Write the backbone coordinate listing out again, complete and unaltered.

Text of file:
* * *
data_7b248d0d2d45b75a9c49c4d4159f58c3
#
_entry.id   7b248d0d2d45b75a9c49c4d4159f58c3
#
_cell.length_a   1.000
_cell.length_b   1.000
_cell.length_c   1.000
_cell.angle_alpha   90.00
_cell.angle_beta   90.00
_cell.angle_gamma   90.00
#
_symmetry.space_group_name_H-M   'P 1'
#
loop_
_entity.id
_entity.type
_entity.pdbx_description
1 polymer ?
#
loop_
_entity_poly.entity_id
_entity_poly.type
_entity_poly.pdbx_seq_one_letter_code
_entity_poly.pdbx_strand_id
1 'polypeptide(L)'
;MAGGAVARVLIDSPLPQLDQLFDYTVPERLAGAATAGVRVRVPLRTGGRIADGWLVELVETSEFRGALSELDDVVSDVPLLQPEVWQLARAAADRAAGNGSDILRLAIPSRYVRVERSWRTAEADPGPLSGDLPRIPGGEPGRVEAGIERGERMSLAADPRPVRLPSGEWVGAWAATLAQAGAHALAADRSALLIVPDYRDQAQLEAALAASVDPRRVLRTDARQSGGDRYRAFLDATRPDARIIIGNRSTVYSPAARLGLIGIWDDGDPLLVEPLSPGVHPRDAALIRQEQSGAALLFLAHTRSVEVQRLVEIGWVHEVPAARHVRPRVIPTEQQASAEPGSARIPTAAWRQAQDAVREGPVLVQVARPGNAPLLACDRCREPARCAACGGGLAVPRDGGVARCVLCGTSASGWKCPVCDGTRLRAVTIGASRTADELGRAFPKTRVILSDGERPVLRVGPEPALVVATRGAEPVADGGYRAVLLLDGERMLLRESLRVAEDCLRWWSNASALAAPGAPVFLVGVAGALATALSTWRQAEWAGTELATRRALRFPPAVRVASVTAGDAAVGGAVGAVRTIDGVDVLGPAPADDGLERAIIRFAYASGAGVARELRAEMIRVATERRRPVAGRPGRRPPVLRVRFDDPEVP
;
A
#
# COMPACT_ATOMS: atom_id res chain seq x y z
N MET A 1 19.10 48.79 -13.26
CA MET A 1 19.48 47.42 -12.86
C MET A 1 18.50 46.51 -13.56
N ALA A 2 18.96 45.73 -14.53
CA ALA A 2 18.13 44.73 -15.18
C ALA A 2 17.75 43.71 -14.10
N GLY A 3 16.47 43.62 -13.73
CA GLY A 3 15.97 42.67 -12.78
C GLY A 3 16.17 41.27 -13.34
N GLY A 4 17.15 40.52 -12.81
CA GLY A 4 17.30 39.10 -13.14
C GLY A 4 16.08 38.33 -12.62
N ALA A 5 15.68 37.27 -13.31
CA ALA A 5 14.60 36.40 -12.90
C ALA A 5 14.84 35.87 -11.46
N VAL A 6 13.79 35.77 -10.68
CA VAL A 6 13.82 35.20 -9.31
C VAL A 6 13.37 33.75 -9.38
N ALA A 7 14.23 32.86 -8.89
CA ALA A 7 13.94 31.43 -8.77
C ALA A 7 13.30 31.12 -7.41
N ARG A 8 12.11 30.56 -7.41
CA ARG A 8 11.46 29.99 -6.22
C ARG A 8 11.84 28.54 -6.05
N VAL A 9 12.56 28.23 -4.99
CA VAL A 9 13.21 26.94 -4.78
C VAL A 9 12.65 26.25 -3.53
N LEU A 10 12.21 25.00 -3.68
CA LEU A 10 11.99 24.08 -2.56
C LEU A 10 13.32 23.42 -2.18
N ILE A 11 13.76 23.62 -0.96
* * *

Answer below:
data_7b248d0d2d45b75a9c49c4d4159f58c3
#
_entry.id   7b248d0d2d45b75a9c49c4d4159f58c3
#
_cell.length_a   1.000
_cell.length_b   1.000
_cell.length_c   1.000
_cell.angle_alpha   90.00
_cell.angle_beta   90.00
_cell.angle_gamma   90.00
#
_symmetry.space_group_name_H-M   'P 1'
#
loop_
_entity.id
_entity.type
_entity.pdbx_description
1 polymer ?
#
loop_
_entity_poly.entity_id
_entity_poly.type
_entity_poly.pdbx_seq_one_letter_code
_entity_poly.pdbx_strand_id
1 'polypeptide(L)'
;MAGGAVARVLIDSPLPQLDQLFDYTVPERLAGAATAGVRVRVPLRTGGRIADGWLVELVETSEFRGALSELDDVVSDVPLLQPEVWQLARAAADRAAGNGSDILRLAIPSRYVRVERSWRTAEADPGPLSGDLPRIPGGEPGRVEAGIERGERMSLAADPRPVRLPSGEWVGAWAATLAQAGAHALAADRSALLIVPDYRDQAQLEAALAASVDPRRVLRTDARQSGGDRYRAFLDATRPDARIIIGNRSTVYSPAARLGLIGIWDDGDPLLVEPLSPGVHPRDAALIRQEQSGAALLFLAHTRSVEVQRLVEIGWVHEVPAARHVRPRVIPTEQQASAEPGSARIPTAAWRQAQDAVREGPVLVQVARPGNAPLLACDRCREPARCAACGGGLAVPRDGGVARCVLCGTSASGWKCPVCDGTRLRAVTIGASRTADELGRAFPKTRVILSDGERPVLRVGPEPALVVATRGAEPVADGGYRAVLLLDGERMLLRESLRVAEDCLRWWSNASALAAPGAPVFLVGVAGALATALSTWRQAEWAGTELATRRALRFPPAVRVASVTAGDAAVGGAVGAVRTIDGVDVLGPAPADDGLERAIIRFAYASGAGVARELRAEMIRVATERRRPVAGRPGRRPPVLRVRFDDPEVP
;
A
#
# COMPACT_ATOMS: atom_id res chain seq x y z
N MET A 1 19.10 48.79 -13.26
CA MET A 1 19.48 47.42 -12.86
C MET A 1 18.50 46.51 -13.56
N ALA A 2 18.96 45.73 -14.53
CA ALA A 2 18.13 44.73 -15.18
C ALA A 2 17.75 43.71 -14.10
N GLY A 3 16.47 43.62 -13.73
CA GLY A 3 15.97 42.67 -12.78
C GLY A 3 16.17 41.27 -13.34
N GLY A 4 17.15 40.52 -12.81
CA GLY A 4 17.30 39.10 -13.14
C GLY A 4 16.08 38.33 -12.62
N ALA A 5 15.68 37.27 -13.31
CA ALA A 5 14.60 36.40 -12.90
C ALA A 5 14.84 35.87 -11.46
N VAL A 6 13.79 35.77 -10.68
CA VAL A 6 13.82 35.20 -9.31
C VAL A 6 13.37 33.75 -9.38
N ALA A 7 14.23 32.86 -8.89
CA ALA A 7 13.94 31.43 -8.77
C ALA A 7 13.30 31.12 -7.41
N ARG A 8 12.11 30.56 -7.41
CA ARG A 8 11.46 29.99 -6.22
C ARG A 8 11.84 28.54 -6.05
N VAL A 9 12.56 28.23 -4.99
CA VAL A 9 13.21 26.94 -4.78
C VAL A 9 12.65 26.25 -3.53
N LEU A 10 12.21 25.00 -3.68
CA LEU A 10 11.99 24.08 -2.56
C LEU A 10 13.32 23.42 -2.18
N ILE A 11 13.76 23.62 -0.96